Upon receiving the official word of the retirement, DuLong organized a committee of parents, coaches and administrators to set goals for the position and find a qualified candidate. Over 40 résumés were reviewed and six interviews conducted. DuLong credits the existing athletic department with attracting so many good candidates, "Concord-Carlisle is seen as a good program with good balance." Contrary to what you might expect, "Most (athletic directors) do not want to work in a town with pressure to win at all costs. They want to emphasize personal growth and teamwork, not just count wins."

Putting students first

The committee's criteria for evaluating candidates included a philosophy "consistent with our mission and goals" to "put students first." Also important was recognition that "for the student athlete, academics are most important." Certification as a teacher was also delineated as it "gives credibility in dealing with students," said DuLong. Asked if continuity in the program was a goal, he responded, "No, that was not part of the conversation. We were most interested in someone who would fit the culture we like to promote."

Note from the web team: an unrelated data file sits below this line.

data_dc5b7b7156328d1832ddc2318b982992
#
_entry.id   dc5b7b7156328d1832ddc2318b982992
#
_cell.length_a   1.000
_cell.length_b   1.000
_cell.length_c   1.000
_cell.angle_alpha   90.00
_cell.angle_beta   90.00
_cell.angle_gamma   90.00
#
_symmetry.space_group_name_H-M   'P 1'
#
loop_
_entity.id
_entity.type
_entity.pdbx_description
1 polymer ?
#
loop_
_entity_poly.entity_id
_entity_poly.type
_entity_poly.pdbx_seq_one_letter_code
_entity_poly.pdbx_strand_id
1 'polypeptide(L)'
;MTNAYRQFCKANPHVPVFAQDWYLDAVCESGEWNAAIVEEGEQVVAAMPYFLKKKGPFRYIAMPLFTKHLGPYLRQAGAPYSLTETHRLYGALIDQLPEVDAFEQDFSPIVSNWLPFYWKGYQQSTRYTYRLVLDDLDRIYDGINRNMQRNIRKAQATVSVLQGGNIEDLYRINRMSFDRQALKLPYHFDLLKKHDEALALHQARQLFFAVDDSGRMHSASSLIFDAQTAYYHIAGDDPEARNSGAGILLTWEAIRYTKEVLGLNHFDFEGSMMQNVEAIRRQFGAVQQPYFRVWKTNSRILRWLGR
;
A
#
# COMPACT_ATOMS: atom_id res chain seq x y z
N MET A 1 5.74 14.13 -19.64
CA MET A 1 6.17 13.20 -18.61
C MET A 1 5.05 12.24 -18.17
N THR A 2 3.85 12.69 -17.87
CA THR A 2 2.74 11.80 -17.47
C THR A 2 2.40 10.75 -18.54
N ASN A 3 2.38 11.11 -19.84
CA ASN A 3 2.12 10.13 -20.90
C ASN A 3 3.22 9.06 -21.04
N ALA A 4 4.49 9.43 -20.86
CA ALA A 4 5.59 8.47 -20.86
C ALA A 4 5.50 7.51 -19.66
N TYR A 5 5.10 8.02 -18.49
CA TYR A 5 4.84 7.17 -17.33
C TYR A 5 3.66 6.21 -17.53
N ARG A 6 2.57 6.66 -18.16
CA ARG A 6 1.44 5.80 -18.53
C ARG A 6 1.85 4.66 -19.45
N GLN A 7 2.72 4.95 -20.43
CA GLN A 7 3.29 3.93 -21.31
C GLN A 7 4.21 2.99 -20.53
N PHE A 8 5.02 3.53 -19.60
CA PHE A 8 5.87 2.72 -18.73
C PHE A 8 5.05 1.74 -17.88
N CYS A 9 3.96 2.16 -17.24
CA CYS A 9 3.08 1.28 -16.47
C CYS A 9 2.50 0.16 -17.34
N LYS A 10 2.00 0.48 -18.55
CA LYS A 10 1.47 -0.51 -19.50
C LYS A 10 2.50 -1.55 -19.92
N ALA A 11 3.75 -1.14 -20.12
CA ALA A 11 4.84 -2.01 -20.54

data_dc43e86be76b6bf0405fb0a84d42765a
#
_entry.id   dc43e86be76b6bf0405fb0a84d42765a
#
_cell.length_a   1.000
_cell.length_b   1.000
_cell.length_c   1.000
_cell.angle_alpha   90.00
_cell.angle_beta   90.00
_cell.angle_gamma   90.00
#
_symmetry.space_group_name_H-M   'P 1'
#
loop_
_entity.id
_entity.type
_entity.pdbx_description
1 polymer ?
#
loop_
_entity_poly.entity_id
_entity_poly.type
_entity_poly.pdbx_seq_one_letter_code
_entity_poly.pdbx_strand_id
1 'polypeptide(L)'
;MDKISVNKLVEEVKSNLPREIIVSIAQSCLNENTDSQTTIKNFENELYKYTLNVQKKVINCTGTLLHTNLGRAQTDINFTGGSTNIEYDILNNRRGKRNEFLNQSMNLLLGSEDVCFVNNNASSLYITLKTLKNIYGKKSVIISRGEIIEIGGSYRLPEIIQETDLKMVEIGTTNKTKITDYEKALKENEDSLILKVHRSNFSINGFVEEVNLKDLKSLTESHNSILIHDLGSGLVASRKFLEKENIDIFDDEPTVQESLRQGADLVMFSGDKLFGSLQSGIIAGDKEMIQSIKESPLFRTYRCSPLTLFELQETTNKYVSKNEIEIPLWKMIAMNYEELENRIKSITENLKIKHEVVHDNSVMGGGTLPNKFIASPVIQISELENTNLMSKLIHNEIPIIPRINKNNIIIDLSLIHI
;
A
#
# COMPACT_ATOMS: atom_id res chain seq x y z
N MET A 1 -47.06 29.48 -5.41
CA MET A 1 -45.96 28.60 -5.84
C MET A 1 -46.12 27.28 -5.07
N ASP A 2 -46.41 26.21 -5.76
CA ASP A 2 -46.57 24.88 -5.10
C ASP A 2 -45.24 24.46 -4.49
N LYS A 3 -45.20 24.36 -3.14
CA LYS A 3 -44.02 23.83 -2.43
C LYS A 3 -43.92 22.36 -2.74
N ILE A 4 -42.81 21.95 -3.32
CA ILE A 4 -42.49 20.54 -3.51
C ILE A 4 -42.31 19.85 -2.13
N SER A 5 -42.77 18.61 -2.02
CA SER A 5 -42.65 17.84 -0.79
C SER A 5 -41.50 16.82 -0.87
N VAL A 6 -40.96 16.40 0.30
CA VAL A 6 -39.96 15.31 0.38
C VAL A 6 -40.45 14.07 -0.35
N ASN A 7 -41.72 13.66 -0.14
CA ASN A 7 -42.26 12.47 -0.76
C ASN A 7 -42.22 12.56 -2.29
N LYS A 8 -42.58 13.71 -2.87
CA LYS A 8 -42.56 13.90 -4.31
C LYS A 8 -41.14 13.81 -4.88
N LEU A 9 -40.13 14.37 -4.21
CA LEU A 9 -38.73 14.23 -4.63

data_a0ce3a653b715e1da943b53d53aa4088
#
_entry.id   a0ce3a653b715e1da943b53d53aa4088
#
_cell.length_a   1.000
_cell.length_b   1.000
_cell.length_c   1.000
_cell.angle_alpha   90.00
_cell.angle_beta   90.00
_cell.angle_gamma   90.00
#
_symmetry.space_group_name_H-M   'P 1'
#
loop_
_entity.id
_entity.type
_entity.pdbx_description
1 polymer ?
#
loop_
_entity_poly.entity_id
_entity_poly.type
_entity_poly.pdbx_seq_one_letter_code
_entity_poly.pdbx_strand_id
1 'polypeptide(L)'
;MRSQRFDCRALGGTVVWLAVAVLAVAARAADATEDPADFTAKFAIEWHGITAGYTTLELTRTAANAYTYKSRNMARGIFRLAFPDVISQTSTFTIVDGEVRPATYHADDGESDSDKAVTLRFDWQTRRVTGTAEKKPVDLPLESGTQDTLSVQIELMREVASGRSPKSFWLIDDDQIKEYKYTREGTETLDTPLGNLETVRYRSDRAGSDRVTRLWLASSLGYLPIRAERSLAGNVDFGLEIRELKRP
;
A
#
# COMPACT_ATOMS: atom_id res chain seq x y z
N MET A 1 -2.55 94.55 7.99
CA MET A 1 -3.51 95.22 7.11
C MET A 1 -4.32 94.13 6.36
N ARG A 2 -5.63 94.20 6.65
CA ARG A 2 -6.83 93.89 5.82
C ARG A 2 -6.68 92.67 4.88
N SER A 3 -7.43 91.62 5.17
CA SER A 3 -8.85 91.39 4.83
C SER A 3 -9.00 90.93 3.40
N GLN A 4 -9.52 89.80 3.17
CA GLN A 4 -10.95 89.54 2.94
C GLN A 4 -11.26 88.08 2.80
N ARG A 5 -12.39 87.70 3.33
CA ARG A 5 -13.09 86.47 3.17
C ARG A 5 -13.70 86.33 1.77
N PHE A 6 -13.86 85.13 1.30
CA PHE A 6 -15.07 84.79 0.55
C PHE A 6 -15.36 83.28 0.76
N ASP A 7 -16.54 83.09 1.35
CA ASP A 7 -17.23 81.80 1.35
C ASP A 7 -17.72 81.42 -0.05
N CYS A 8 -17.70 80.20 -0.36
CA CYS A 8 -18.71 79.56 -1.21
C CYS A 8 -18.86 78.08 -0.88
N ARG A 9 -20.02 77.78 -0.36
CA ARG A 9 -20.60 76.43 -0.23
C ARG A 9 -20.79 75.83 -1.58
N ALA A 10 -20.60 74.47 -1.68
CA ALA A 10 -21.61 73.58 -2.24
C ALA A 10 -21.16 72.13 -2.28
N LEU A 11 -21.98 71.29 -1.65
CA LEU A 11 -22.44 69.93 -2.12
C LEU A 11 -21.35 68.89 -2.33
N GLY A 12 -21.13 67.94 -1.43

DuLong continued, "There were several very good candidates, and it was a very, very tough decision." He said in the end, Haley was chosen for "his student focus. We liked his ideas about promoting student leadership." His experience included evaluating coaches and "making the tough decision to let someone go." In addition, "He understands how parents view sports and knows how to work with parents for healthy relationships."

Haley has been "amazed by the positive welcome" he has received. He says, "I was nervous replacing Brent, a local charismatic figure. But the encouragement and support I've received is very gratifying." Said DuLong, "In Barry we have someone with a solid understanding of students who will promote appreciation of their sports efforts." In summary, "He's just a good guy."

2006 The Carlisle Mosquito